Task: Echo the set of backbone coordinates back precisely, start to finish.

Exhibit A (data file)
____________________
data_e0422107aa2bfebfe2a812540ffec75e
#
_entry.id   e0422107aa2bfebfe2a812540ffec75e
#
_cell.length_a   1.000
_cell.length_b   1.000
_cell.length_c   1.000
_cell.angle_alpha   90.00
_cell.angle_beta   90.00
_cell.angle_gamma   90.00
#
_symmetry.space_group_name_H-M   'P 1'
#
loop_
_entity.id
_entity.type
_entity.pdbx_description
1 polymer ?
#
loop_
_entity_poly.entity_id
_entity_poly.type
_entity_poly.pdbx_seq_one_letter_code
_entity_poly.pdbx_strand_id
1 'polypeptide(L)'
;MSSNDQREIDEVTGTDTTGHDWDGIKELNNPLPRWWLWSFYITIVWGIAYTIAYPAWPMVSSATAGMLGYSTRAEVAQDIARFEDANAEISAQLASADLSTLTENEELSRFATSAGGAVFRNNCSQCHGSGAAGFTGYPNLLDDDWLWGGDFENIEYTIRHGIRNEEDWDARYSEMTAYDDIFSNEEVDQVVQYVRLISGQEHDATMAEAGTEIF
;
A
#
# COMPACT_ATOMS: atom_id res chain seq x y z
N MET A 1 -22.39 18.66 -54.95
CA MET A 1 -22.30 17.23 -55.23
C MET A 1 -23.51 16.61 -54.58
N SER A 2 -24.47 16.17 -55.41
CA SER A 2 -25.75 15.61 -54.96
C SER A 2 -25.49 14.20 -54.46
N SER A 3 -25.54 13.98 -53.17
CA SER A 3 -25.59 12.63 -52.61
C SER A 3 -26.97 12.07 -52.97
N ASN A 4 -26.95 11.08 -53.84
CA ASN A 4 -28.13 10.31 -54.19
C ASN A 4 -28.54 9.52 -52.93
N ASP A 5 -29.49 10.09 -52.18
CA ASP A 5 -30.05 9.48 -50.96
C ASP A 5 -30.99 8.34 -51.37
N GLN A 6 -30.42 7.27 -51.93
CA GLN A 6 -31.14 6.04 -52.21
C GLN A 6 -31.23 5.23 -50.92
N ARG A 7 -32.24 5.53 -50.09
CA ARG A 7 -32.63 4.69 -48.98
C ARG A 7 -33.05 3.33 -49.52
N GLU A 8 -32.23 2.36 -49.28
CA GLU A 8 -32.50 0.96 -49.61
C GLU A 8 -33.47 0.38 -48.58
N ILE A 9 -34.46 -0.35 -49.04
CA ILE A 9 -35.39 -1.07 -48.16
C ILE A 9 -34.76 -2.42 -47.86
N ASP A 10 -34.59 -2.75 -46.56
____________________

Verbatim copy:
data_e0422107aa2bfebfe2a812540ffec75e
#
_entry.id   e0422107aa2bfebfe2a812540ffec75e
#
_cell.length_a   1.000
_cell.length_b   1.000
_cell.length_c   1.000
_cell.angle_alpha   90.00
_cell.angle_beta   90.00
_cell.angle_gamma   90.00
#
_symmetry.space_group_name_H-M   'P 1'
#
loop_
_entity.id
_entity.type
_entity.pdbx_description
1 polymer ?
#
loop_
_entity_poly.entity_id
_entity_poly.type
_entity_poly.pdbx_seq_one_letter_code
_entity_poly.pdbx_strand_id
1 'polypeptide(L)'
;MSSNDQREIDEVTGTDTTGHDWDGIKELNNPLPRWWLWSFYITIVWGIAYTIAYPAWPMVSSATAGMLGYSTRAEVAQDIARFEDANAEISAQLASADLSTLTENEELSRFATSAGGAVFRNNCSQCHGSGAAGFTGYPNLLDDDWLWGGDFENIEYTIRHGIRNEEDWDARYSEMTAYDDIFSNEEVDQVVQYVRLISGQEHDATMAEAGTEIF
;
A
#
# COMPACT_ATOMS: atom_id res chain seq x y z
N MET A 1 -22.39 18.66 -54.95
CA MET A 1 -22.30 17.23 -55.23
C MET A 1 -23.51 16.61 -54.58
N SER A 2 -24.47 16.17 -55.41
CA SER A 2 -25.75 15.61 -54.96
C SER A 2 -25.49 14.20 -54.46
N SER A 3 -25.54 13.98 -53.17
CA SER A 3 -25.59 12.63 -52.61
C SER A 3 -26.97 12.07 -52.97
N ASN A 4 -26.95 11.08 -53.84
CA ASN A 4 -28.13 10.31 -54.19
C ASN A 4 -28.54 9.52 -52.93
N ASP A 5 -29.49 10.09 -52.18
CA ASP A 5 -30.05 9.48 -50.96
C ASP A 5 -30.99 8.34 -51.37
N GLN A 6 -30.42 7.27 -51.93
CA GLN A 6 -31.14 6.04 -52.21
C GLN A 6 -31.23 5.23 -50.92
N ARG A 7 -32.24 5.53 -50.09
CA ARG A 7 -32.63 4.69 -48.98
C ARG A 7 -33.05 3.33 -49.52
N GLU A 8 -32.23 2.36 -49.28
CA GLU A 8 -32.50 0.96 -49.61
C GLU A 8 -33.47 0.38 -48.58
N ILE A 9 -34.46 -0.35 -49.04
CA ILE A 9 -35.39 -1.07 -48.16
C ILE A 9 -34.76 -2.42 -47.86
N ASP A 10 -34.59 -2.75 -46.56